My “Life’s Fab” blog is usually dedicated to all things related to advanced logic manufacturing, design enablement and IP. For this post I’m taking a detour from the world of nanotechnology to a topic that affects everyone – reducing hunger in our local communities.
Over the past two years, Samsung Semiconductor has been a corporate partner of the Second Harvest Food Bank, which serves the heart of Silicon Valley. Samsung’s efforts have ranged from running holiday food, fund drives and matching employee donations to Second Harvest’s Share Your Lunch campaign. Our company has also been involved in devoting volunteer hours, sorting food in their warehouses, as well as sponsoring a food delivery truck.
Last week, 44 Samsung employees donated time to help sort food.
During our visit to the Second Harvest warehouse off the Almaden Expressway in San Jose, I had an opportunity to chat with Alisa Tantraphol, corporate and foundation relations manager for Second Harvest Food Bank, about the changing face of hunger and the need for greater corporate involvement.
Ana H., Samsung Semiconductor: With the economy inSilicon Valley not rebounding as quickly as other parts of the country and more layoffs happening, can you discuss the people Second Harvest is reaching out to today?
Alisa T., Second Harvest: Historically, we have served the working poor. Today, we see people with college degrees, as well as former high-tech workers whose jobs were eliminated and haven’t come back to the area. In many cases, these people are too young to retire but too old to rehire. All of our client families make an annual income that is less than $44K per year. That’s half of what the government says is needed to make ends meet inSilicon Valley.
Ana H.: That’s not a description you’d expect to hear living in such an affluent area asSilicon Valley. Can you share some statistics that would help put this in perspective?
Alisa T.: Even in Silicon Valley, there are many families that live in what we call “food deserts” where there are no local supermarkets to buy fresh produce and meat. These people rely on the corner quick mart where the options include processed food, which is cheaper but far less healthy. Second Harvest serves nearly 250,000 people every month. That’s 1 in 10 families or the equivalent of the entire populations ofSanta Clara andSunnyvale,CA.
Ana H.: That’s a staggering number. Given the clear need for help here inSilicon Valley, what do local businesses need to know?
Alisa T.: With federal, state, and local budget issues severely affecting non-profit community programs such as Second Harvest, the need for a social safety net is greater than ever. Corporate giving is what will fill the gap to provide the 35 million plus meals that are currently being served in theSilicon Valley area by Second Harvest. Corporations need to pay attention to the individual economics as the face of this valley will change dramatically over the next 5 to 10 years. For every dollar donated to Second Harvest, 95 cents is spent on programs that provide food for people in need. Last year, Second Harvest distributed 46 million pounds of food—40% of which was fresh fruits and vegetables—to local families struggling to put food on the table.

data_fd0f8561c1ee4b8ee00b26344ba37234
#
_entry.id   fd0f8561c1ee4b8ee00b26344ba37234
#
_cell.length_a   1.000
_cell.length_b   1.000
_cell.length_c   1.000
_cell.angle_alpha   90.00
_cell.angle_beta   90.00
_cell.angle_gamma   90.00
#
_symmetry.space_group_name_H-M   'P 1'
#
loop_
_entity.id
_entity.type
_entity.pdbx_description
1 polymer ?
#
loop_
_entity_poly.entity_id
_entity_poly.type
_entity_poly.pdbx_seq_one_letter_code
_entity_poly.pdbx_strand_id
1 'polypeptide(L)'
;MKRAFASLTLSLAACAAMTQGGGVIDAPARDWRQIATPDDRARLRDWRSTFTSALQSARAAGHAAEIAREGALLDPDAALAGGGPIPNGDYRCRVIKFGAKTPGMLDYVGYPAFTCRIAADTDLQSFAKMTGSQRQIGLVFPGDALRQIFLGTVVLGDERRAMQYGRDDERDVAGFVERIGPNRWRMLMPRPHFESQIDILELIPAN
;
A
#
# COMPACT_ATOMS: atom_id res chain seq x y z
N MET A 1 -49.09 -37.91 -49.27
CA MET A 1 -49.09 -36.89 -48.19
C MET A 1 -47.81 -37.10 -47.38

Ana H.: How can the corporate community help Second Harvest reduce hunger inSilicon Valley?
Alisa T.: We have 800 distribution sitesthroughout all the zip codes in Santa Clara and San Mateo Counties, so Second Harvest needs support at all levels. For example, volunteer hours save us $5.6M in staffing per year. Monetary donations allow Second Harvest to buy the food necessary to help feed those local families in greatest need. Right now, we are finishing our “Share Your Lunch” campaign to make the summer a hunger-free time for local children. The Hurlbut-Johnson Fund will match all donations until Second Harvest meets its $1million dollar goal. People can make online donations to Share Your Lunch through August 15th. After that, our general donation portal is http://shfb.org/donate.
My thanks to Alisa Tantraphol for taking the time to talk with me about the current face of hunger in Silicon Valley and how corporations can get involved and provide that social safety net. I encourage Samsung’s corporate blog readers to join us and the many other Bay Area companies that give time and money to Second Harvest to donate to this great cause. We want our kids to grow up to be a part of the high tech future at companies such as Samsung but it’s hard to focus on schoolwork without good nutrition.
If you feel strongly about alleviating hunger and the mission of Second Harvest, feel free to donate to this great cause.
Can you think of any other ways corporate tech companies can help to alleviate hunger? Feel free to share your thoughts below.